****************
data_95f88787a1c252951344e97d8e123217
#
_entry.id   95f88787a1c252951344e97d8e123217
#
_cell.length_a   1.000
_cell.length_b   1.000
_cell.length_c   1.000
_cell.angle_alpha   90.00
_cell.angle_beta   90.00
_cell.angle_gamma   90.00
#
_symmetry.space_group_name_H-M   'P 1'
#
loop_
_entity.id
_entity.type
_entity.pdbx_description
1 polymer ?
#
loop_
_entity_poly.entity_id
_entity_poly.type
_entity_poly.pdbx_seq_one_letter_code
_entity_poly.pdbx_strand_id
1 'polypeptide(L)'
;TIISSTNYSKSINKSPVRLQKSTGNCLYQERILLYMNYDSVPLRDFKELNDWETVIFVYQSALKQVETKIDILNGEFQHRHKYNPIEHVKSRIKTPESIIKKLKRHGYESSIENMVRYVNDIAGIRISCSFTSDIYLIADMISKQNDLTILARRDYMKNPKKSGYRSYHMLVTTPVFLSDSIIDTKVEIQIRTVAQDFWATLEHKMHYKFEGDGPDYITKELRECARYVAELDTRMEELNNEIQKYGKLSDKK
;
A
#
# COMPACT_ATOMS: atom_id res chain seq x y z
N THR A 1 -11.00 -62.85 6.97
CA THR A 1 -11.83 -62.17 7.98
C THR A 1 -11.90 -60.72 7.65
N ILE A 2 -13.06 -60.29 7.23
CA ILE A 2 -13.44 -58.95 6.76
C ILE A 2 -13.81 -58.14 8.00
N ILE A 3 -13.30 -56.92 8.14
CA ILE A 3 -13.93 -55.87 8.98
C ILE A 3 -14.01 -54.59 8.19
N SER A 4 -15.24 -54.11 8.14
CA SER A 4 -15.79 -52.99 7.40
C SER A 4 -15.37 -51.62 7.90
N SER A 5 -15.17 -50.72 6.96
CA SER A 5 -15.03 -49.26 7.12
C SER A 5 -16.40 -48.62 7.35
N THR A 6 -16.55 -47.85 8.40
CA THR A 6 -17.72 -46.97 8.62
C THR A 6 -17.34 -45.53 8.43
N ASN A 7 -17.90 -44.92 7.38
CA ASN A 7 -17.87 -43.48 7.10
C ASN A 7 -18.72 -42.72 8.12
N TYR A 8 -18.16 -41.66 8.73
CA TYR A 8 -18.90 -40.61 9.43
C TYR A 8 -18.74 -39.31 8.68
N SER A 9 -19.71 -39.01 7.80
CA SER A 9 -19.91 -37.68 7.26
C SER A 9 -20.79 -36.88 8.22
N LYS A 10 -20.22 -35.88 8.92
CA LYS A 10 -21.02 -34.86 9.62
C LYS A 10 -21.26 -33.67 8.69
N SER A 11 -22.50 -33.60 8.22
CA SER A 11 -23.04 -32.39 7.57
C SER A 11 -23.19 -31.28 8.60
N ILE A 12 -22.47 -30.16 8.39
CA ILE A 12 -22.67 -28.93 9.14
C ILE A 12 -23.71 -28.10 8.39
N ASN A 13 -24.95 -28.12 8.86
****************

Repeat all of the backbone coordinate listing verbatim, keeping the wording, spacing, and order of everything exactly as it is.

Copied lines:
data_95f88787a1c252951344e97d8e123217
#
_entry.id   95f88787a1c252951344e97d8e123217
#
_cell.length_a   1.000
_cell.length_b   1.000
_cell.length_c   1.000
_cell.angle_alpha   90.00
_cell.angle_beta   90.00
_cell.angle_gamma   90.00
#
_symmetry.space_group_name_H-M   'P 1'
#
loop_
_entity.id
_entity.type
_entity.pdbx_description
1 polymer ?
#
loop_
_entity_poly.entity_id
_entity_poly.type
_entity_poly.pdbx_seq_one_letter_code
_entity_poly.pdbx_strand_id
1 'polypeptide(L)'
;TIISSTNYSKSINKSPVRLQKSTGNCLYQERILLYMNYDSVPLRDFKELNDWETVIFVYQSALKQVETKIDILNGEFQHRHKYNPIEHVKSRIKTPESIIKKLKRHGYESSIENMVRYVNDIAGIRISCSFTSDIYLIADMISKQNDLTILARRDYMKNPKKSGYRSYHMLVTTPVFLSDSIIDTKVEIQIRTVAQDFWATLEHKMHYKFEGDGPDYITKELRECARYVAELDTRMEELNNEIQKYGKLSDKK
;
A
#
# COMPACT_ATOMS: atom_id res chain seq x y z
N THR A 1 -11.00 -62.85 6.97
CA THR A 1 -11.83 -62.17 7.98
C THR A 1 -11.90 -60.72 7.65
N ILE A 2 -13.06 -60.29 7.23
CA ILE A 2 -13.44 -58.95 6.76
C ILE A 2 -13.81 -58.14 8.00
N ILE A 3 -13.30 -56.92 8.14
CA ILE A 3 -13.93 -55.87 8.98
C ILE A 3 -14.01 -54.59 8.19
N SER A 4 -15.24 -54.11 8.14
CA SER A 4 -15.79 -52.99 7.40
C SER A 4 -15.37 -51.62 7.90
N SER A 5 -15.17 -50.72 6.96
CA SER A 5 -15.03 -49.26 7.12
C SER A 5 -16.40 -48.62 7.35
N THR A 6 -16.55 -47.85 8.40
CA THR A 6 -17.72 -46.97 8.62
C THR A 6 -17.34 -45.53 8.43
N ASN A 7 -17.90 -44.92 7.38
CA ASN A 7 -17.87 -43.48 7.10
C ASN A 7 -18.72 -42.72 8.12
N TYR A 8 -18.16 -41.66 8.73
CA TYR A 8 -18.90 -40.61 9.43
C TYR A 8 -18.74 -39.31 8.68
N SER A 9 -19.71 -39.01 7.80
CA SER A 9 -19.91 -37.68 7.26
C SER A 9 -20.79 -36.88 8.22
N LYS A 10 -20.22 -35.88 8.92
CA LYS A 10 -21.02 -34.86 9.62
C LYS A 10 -21.26 -33.67 8.69
N SER A 11 -22.50 -33.60 8.22
CA SER A 11 -23.04 -32.39 7.57
C SER A 11 -23.19 -31.28 8.60
N ILE A 12 -22.47 -30.16 8.39
CA ILE A 12 -22.67 -28.93 9.14
C ILE A 12 -23.71 -28.10 8.39
N ASN A 13 -24.95 -28.12 8.86